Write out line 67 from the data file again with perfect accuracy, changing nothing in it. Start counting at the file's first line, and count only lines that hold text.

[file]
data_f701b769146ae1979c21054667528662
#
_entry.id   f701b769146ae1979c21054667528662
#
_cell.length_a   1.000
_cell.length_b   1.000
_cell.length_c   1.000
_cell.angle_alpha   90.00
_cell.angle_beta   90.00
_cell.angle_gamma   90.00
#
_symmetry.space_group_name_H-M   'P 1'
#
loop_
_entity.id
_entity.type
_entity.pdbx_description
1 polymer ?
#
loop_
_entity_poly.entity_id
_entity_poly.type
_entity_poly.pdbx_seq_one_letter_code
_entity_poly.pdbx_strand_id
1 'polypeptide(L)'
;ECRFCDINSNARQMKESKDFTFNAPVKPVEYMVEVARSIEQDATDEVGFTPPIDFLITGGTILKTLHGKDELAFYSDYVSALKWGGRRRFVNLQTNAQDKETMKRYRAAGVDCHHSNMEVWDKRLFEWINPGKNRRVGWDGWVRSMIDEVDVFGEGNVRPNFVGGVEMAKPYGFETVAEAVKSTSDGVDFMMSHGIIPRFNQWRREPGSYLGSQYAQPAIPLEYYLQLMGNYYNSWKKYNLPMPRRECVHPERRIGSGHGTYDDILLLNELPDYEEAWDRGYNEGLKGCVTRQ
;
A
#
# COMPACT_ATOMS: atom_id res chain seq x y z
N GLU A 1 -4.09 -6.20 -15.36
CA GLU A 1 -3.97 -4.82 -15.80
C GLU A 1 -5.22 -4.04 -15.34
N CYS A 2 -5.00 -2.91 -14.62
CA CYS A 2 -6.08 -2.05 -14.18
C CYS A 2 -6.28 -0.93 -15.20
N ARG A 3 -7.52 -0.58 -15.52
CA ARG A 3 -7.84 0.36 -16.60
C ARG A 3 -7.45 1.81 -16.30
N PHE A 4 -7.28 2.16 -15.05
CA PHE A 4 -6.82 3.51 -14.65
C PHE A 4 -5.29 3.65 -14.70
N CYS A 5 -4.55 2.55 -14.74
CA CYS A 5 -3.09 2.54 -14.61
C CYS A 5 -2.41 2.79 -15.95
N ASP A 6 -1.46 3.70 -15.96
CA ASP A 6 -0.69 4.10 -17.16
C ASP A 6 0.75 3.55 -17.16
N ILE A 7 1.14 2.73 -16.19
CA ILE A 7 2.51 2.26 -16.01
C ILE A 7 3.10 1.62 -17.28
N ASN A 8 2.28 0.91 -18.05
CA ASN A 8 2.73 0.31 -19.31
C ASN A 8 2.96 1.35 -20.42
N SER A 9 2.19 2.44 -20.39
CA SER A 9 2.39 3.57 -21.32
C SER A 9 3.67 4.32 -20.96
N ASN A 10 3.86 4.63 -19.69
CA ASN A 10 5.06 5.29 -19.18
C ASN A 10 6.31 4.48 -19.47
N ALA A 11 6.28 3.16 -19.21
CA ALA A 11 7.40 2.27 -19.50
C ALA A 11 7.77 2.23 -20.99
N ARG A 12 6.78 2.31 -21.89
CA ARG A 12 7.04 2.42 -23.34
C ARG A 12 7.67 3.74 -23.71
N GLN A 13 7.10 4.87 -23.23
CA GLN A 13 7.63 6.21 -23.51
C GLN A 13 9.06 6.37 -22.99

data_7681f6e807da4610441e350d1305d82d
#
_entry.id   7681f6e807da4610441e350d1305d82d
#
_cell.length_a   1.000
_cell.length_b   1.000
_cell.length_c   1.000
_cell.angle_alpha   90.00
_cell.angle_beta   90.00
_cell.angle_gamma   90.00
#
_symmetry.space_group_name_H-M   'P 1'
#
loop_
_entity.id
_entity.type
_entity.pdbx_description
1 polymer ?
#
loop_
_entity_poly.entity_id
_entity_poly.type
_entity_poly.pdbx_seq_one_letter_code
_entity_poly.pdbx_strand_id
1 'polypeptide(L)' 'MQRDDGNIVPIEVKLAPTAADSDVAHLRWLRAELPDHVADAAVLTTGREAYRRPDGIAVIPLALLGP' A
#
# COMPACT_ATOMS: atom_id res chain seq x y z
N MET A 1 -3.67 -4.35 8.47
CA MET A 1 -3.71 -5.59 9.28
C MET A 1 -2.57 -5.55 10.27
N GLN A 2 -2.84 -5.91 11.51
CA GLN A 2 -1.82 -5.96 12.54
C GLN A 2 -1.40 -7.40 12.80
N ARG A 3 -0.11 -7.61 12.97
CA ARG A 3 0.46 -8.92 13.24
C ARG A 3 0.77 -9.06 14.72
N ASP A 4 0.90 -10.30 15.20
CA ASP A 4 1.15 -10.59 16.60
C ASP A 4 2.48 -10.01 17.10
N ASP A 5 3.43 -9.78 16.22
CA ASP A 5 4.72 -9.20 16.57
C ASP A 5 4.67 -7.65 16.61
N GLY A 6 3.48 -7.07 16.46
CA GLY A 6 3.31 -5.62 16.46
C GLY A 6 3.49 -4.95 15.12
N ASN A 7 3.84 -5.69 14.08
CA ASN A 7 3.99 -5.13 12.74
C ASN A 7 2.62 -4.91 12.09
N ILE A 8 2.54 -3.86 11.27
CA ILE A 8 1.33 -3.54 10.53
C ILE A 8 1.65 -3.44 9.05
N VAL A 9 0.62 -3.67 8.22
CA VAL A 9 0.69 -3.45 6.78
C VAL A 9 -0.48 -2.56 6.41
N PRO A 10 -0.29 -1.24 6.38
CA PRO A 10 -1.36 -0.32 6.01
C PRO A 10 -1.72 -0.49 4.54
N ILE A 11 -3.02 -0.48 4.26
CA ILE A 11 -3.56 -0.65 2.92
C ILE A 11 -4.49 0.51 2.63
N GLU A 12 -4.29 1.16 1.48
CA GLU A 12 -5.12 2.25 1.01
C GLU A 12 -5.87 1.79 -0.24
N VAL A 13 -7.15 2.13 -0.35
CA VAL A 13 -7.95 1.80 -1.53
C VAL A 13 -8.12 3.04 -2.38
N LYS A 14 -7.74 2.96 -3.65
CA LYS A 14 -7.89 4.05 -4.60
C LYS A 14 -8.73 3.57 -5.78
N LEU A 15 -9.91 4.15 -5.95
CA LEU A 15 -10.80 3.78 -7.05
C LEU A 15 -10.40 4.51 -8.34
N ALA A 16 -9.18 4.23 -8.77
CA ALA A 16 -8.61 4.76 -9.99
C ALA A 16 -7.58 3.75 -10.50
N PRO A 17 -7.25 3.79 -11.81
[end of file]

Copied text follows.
N GLN A 13 7.10 4.87 -23.23